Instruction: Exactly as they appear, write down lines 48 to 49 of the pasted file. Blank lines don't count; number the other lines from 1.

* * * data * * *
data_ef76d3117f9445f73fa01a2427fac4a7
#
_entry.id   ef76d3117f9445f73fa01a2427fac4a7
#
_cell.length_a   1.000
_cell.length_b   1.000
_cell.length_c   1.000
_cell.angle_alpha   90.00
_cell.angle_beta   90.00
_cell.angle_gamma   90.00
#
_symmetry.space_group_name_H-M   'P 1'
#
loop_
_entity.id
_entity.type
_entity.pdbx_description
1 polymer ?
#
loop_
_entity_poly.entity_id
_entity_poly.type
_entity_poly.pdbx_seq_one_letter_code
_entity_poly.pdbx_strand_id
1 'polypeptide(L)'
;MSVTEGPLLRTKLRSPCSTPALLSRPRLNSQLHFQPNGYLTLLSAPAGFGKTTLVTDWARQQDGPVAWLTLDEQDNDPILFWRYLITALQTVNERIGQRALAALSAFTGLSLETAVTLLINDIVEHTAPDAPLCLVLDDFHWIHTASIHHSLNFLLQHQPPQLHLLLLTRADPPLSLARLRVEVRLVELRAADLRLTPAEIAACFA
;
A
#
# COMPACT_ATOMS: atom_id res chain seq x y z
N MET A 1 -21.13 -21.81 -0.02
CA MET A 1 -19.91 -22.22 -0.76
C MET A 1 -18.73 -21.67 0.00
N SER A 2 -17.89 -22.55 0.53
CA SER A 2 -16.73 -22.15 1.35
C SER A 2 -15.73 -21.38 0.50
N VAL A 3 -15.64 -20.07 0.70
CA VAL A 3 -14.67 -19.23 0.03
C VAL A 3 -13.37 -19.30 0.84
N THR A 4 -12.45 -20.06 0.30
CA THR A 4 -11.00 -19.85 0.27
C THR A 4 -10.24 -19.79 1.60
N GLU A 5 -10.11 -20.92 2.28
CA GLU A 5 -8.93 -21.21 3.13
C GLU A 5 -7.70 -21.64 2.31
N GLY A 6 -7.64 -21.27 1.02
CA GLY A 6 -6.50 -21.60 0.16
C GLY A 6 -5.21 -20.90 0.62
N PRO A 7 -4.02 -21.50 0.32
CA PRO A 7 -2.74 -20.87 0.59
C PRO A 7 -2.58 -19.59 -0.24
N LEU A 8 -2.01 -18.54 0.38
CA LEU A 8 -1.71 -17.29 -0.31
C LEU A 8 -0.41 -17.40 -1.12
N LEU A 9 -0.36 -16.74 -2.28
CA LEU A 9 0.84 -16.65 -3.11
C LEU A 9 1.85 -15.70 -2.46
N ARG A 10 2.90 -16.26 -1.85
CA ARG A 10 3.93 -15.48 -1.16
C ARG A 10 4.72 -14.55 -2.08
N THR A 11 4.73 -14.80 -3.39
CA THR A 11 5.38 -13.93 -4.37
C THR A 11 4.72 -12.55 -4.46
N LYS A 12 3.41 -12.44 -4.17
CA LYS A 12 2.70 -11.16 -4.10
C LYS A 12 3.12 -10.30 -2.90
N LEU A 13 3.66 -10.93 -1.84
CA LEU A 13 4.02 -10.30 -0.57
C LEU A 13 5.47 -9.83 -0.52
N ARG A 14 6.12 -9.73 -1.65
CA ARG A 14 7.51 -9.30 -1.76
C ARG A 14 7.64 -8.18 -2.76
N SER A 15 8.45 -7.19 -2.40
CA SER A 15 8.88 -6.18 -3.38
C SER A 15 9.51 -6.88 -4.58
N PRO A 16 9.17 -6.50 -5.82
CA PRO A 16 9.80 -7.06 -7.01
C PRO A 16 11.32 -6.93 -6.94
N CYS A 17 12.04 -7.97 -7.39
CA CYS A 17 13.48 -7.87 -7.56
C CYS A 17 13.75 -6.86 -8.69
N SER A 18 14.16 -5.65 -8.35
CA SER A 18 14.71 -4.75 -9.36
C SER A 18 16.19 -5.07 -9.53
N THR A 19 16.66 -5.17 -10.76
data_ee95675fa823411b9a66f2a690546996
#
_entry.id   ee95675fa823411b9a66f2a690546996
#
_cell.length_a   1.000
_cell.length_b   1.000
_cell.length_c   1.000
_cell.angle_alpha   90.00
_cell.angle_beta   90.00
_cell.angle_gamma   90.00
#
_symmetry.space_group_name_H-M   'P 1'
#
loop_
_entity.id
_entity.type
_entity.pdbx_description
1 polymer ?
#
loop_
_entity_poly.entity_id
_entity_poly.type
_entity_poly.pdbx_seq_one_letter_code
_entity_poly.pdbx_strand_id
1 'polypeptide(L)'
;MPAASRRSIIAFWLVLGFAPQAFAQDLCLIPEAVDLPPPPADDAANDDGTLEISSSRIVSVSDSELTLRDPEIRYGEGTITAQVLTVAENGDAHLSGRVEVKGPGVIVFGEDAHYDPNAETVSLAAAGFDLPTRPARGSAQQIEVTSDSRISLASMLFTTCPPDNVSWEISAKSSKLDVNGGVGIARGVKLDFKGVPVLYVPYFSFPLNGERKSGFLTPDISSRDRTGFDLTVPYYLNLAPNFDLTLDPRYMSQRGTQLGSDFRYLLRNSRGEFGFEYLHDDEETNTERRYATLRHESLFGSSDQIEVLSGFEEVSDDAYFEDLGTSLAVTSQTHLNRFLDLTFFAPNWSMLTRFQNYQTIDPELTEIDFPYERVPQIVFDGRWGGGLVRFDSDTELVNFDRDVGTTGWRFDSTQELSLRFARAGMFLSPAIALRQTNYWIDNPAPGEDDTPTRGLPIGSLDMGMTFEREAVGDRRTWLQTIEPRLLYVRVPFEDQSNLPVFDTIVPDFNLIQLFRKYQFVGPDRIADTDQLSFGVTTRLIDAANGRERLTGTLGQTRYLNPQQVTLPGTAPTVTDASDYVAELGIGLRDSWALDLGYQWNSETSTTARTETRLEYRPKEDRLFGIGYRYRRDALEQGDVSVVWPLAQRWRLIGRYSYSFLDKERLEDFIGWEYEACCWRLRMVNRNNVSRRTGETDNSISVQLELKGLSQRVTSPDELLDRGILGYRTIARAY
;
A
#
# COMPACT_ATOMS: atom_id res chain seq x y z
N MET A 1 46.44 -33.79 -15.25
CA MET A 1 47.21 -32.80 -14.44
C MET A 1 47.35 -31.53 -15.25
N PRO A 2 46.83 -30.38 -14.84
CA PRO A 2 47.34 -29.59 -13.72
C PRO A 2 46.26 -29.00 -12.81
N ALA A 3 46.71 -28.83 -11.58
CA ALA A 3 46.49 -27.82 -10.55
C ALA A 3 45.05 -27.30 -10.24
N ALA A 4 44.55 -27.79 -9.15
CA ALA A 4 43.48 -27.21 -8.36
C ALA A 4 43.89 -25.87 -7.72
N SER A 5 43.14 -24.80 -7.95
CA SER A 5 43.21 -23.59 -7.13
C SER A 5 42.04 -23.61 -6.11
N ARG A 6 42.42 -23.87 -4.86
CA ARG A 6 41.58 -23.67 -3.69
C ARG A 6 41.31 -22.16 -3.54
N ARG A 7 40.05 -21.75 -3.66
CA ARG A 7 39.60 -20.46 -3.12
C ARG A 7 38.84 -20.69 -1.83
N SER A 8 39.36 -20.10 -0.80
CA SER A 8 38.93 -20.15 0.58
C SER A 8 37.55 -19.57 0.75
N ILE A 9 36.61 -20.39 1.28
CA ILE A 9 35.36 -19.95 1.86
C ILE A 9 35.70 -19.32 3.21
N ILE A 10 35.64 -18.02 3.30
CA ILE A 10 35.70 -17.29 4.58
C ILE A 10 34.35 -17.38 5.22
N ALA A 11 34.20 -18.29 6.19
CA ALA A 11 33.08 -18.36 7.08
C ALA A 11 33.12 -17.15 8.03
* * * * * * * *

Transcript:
C GLY A 6 -5.21 -20.90 0.62
N PRO A 7 -4.02 -21.50 0.32